Sound familiar?  This gives interesting perspective to the “common” way of doing church in America today.  I know that this is the MO of many mega-churches. However, the question is begged: where is the discipleship? I know of large churches which have no strategy for discipleship beyond their Sunday morning preaching times, which are focused on proclamation of the Gospel with a focus on evangelism.

On the other side of the spectrum, I was speaking this weekend with friends in Canada who told me that the services in their church are focused wholly on the people of God and are not at all evangelistic (something they regretted to admit).

This seems to be one of the big questions: Who and what is the church service designed for? Discipling believers, or preaching to unbelievers for conversion?  But what if everyone is converted already?  Do you just keep preaching the same invitation to receive salvation to the already saved, because there just might be 1 or 2 unsaved people?  Or is it then always an invitation to “re-committ”?  Where does the instruction of believers come in?  Is that really “church”?  BUT – if you never preach and invite people to respond to the call of the Gospel to commit themselves to following Jesus, then what happens when new people come? Is your service simply not for them?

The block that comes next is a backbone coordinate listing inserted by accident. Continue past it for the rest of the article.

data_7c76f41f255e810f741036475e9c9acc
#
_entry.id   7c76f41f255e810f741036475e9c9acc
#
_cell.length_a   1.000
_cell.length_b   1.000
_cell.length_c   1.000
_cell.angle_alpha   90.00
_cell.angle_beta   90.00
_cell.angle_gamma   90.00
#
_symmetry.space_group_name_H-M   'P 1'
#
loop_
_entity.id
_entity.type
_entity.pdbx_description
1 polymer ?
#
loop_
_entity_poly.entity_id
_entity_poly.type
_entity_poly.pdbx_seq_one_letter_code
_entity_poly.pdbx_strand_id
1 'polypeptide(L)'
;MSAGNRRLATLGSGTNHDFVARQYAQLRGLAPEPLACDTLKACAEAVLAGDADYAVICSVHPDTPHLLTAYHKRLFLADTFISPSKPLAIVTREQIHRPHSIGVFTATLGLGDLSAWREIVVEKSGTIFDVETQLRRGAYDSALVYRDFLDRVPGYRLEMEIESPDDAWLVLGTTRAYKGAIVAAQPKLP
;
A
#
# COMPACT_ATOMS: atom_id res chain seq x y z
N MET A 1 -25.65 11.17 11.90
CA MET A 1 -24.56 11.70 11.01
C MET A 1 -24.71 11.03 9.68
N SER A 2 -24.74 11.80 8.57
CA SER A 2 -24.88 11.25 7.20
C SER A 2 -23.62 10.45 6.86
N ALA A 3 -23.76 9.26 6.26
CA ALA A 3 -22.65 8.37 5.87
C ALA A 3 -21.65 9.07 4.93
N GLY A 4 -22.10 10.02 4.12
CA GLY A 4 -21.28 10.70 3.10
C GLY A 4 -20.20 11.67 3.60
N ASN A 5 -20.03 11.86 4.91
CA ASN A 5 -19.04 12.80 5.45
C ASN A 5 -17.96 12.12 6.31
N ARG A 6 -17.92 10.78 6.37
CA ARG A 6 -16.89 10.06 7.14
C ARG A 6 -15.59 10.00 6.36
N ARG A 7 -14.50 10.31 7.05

Clearly every church is trying to find this balance. I find that teaching through the Bible systematically, like we do at White Fields, is one of the most effective ways of both instructing believers and giving calls to action and to repentance. I also believe that having Christian instruction outside of the Sunday morning gatherings is an important way of doing this too. One of the things I’d like to start at White Fields is something along this line, because after all, we are called to not only make converts unto Jesus Christ, but disciples of Jesus Christ, teaching them to observe all that He commanded us (Matthew 28:20).